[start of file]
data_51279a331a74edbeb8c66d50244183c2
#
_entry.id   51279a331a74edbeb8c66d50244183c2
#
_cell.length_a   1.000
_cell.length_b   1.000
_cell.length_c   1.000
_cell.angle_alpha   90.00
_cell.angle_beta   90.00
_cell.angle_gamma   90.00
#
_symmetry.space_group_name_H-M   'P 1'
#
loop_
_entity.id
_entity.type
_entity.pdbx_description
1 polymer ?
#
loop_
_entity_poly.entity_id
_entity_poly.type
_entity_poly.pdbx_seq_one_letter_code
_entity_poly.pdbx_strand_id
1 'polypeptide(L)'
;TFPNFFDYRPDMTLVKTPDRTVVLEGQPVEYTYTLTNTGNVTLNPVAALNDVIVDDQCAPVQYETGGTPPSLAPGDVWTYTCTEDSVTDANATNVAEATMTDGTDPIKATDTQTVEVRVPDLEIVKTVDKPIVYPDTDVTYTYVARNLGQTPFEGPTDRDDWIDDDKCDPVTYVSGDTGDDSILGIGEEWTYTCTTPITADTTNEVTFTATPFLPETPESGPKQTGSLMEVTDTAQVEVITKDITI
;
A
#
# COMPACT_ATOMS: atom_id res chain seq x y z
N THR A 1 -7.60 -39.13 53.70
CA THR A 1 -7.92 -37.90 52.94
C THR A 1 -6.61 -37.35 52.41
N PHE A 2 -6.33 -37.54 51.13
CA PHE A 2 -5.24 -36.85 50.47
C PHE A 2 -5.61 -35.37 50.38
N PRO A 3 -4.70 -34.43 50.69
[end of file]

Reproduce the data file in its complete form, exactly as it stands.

data_51279a331a74edbeb8c66d50244183c2
#
_entry.id   51279a331a74edbeb8c66d50244183c2
#
_cell.length_a   1.000
_cell.length_b   1.000
_cell.length_c   1.000
_cell.angle_alpha   90.00
_cell.angle_beta   90.00
_cell.angle_gamma   90.00
#
_symmetry.space_group_name_H-M   'P 1'
#
loop_
_entity.id
_entity.type
_entity.pdbx_description
1 polymer ?
#
loop_
_entity_poly.entity_id
_entity_poly.type
_entity_poly.pdbx_seq_one_letter_code
_entity_poly.pdbx_strand_id
1 'polypeptide(L)'
;TFPNFFDYRPDMTLVKTPDRTVVLEGQPVEYTYTLTNTGNVTLNPVAALNDVIVDDQCAPVQYETGGTPPSLAPGDVWTYTCTEDSVTDANATNVAEATMTDGTDPIKATDTQTVEVRVPDLEIVKTVDKPIVYPDTDVTYTYVARNLGQTPFEGPTDRDDWIDDDKCDPVTYVSGDTGDDSILGIGEEWTYTCTTPITADTTNEVTFTATPFLPETPESGPKQTGSLMEVTDTAQVEVITKDITI
;
A
#
# COMPACT_ATOMS: atom_id res chain seq x y z
N THR A 1 -7.60 -39.13 53.70
CA THR A 1 -7.92 -37.90 52.94
C THR A 1 -6.61 -37.35 52.41
N PHE A 2 -6.33 -37.54 51.13
CA PHE A 2 -5.24 -36.85 50.47
C PHE A 2 -5.61 -35.37 50.38
N PRO A 3 -4.70 -34.43 50.69